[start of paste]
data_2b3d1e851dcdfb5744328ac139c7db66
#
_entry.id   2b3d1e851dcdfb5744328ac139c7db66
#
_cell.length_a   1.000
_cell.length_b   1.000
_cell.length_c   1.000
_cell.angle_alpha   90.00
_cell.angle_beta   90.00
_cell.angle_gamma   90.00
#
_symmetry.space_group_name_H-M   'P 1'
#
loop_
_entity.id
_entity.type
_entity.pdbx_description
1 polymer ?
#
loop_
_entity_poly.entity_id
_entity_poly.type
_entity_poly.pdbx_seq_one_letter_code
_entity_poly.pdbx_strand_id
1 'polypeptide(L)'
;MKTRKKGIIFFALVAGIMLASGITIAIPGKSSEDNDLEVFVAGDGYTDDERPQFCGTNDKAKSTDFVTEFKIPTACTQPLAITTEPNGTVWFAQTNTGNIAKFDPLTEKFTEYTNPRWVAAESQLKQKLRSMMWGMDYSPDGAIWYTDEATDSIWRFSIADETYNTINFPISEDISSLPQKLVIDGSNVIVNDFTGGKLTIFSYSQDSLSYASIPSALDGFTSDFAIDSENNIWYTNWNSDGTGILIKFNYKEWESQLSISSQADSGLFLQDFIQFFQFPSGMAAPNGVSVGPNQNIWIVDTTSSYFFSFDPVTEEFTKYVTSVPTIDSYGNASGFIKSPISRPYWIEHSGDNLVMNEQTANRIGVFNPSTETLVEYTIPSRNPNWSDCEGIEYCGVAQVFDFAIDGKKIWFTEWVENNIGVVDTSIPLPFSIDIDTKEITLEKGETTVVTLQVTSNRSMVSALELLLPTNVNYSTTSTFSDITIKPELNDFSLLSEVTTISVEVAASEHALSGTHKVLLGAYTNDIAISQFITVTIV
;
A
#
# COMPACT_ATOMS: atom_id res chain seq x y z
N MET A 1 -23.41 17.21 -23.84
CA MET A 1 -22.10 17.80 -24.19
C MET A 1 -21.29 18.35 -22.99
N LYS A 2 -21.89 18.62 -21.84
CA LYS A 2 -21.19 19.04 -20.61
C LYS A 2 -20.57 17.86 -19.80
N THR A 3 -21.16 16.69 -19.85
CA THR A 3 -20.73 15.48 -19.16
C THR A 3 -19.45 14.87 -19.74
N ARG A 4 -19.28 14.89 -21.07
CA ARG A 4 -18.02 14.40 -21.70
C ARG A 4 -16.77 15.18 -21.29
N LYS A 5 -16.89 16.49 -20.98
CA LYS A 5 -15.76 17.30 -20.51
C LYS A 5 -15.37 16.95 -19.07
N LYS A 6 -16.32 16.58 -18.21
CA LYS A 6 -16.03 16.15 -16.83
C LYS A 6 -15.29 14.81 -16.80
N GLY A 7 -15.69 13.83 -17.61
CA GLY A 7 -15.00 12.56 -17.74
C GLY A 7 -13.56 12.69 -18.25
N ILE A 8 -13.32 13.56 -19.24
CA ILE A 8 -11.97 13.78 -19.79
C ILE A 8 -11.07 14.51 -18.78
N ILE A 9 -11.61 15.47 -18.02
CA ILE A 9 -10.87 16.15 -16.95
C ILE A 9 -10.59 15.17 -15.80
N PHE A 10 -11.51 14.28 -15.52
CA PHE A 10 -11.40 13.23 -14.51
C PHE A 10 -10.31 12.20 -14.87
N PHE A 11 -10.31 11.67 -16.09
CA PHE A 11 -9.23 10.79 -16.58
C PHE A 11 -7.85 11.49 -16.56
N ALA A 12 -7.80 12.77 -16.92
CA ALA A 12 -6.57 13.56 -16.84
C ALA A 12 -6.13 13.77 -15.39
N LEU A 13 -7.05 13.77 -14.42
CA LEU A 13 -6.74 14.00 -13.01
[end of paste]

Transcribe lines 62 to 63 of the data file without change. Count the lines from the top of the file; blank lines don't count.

CA PHE A 11 -9.23 10.79 -16.58
C PHE A 11 -7.85 11.49 -16.56